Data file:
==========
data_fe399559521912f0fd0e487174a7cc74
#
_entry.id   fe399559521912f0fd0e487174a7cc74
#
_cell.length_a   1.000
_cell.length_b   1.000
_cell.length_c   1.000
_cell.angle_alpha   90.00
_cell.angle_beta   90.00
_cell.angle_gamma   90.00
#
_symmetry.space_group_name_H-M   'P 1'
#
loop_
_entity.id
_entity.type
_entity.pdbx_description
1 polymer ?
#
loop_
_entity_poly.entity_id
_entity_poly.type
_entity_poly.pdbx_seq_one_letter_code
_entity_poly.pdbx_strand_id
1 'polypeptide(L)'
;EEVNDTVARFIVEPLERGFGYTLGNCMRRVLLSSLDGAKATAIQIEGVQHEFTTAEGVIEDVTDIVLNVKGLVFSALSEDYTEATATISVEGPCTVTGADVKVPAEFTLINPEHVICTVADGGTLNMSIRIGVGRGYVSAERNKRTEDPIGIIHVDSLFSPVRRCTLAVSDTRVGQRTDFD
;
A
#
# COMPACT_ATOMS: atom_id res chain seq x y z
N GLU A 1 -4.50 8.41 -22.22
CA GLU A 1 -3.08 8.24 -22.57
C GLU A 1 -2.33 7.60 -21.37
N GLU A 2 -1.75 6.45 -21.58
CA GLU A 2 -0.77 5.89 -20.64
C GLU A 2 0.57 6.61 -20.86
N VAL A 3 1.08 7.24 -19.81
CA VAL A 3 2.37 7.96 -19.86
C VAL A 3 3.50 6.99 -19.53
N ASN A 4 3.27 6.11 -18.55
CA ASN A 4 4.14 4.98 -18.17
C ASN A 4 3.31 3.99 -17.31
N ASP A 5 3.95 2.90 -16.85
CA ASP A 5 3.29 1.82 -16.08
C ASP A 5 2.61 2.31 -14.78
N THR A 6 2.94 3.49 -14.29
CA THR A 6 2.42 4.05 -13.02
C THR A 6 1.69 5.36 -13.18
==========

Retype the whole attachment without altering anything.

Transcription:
data_fe399559521912f0fd0e487174a7cc74
#
_entry.id   fe399559521912f0fd0e487174a7cc74
#
_cell.length_a   1.000
_cell.length_b   1.000
_cell.length_c   1.000
_cell.angle_alpha   90.00
_cell.angle_beta   90.00
_cell.angle_gamma   90.00
#
_symmetry.space_group_name_H-M   'P 1'
#
loop_
_entity.id
_entity.type
_entity.pdbx_description
1 polymer ?
#
loop_
_entity_poly.entity_id
_entity_poly.type
_entity_poly.pdbx_seq_one_letter_code
_entity_poly.pdbx_strand_id
1 'polypeptide(L)'
;EEVNDTVARFIVEPLERGFGYTLGNCMRRVLLSSLDGAKATAIQIEGVQHEFTTAEGVIEDVTDIVLNVKGLVFSALSEDYTEATATISVEGPCTVTGADVKVPAEFTLINPEHVICTVADGGTLNMSIRIGVGRGYVSAERNKRTEDPIGIIHVDSLFSPVRRCTLAVSDTRVGQRTDFD
;
A
#
# COMPACT_ATOMS: atom_id res chain seq x y z
N GLU A 1 -4.50 8.41 -22.22
CA GLU A 1 -3.08 8.24 -22.57
C GLU A 1 -2.33 7.60 -21.37
N GLU A 2 -1.75 6.45 -21.58
CA GLU A 2 -0.77 5.89 -20.64
C GLU A 2 0.57 6.61 -20.86
N VAL A 3 1.08 7.24 -19.81
CA VAL A 3 2.37 7.96 -19.86
C VAL A 3 3.50 6.99 -19.53
N ASN A 4 3.27 6.11 -18.55
CA ASN A 4 4.14 4.98 -18.17
C ASN A 4 3.31 3.99 -17.31
N ASP A 5 3.95 2.90 -16.85
CA ASP A 5 3.29 1.82 -16.08
C ASP A 5 2.61 2.31 -14.78
N THR A 6 2.94 3.49 -14.29
CA THR A 6 2.42 4.05 -13.02
C THR A 6 1.69 5.36 -13.18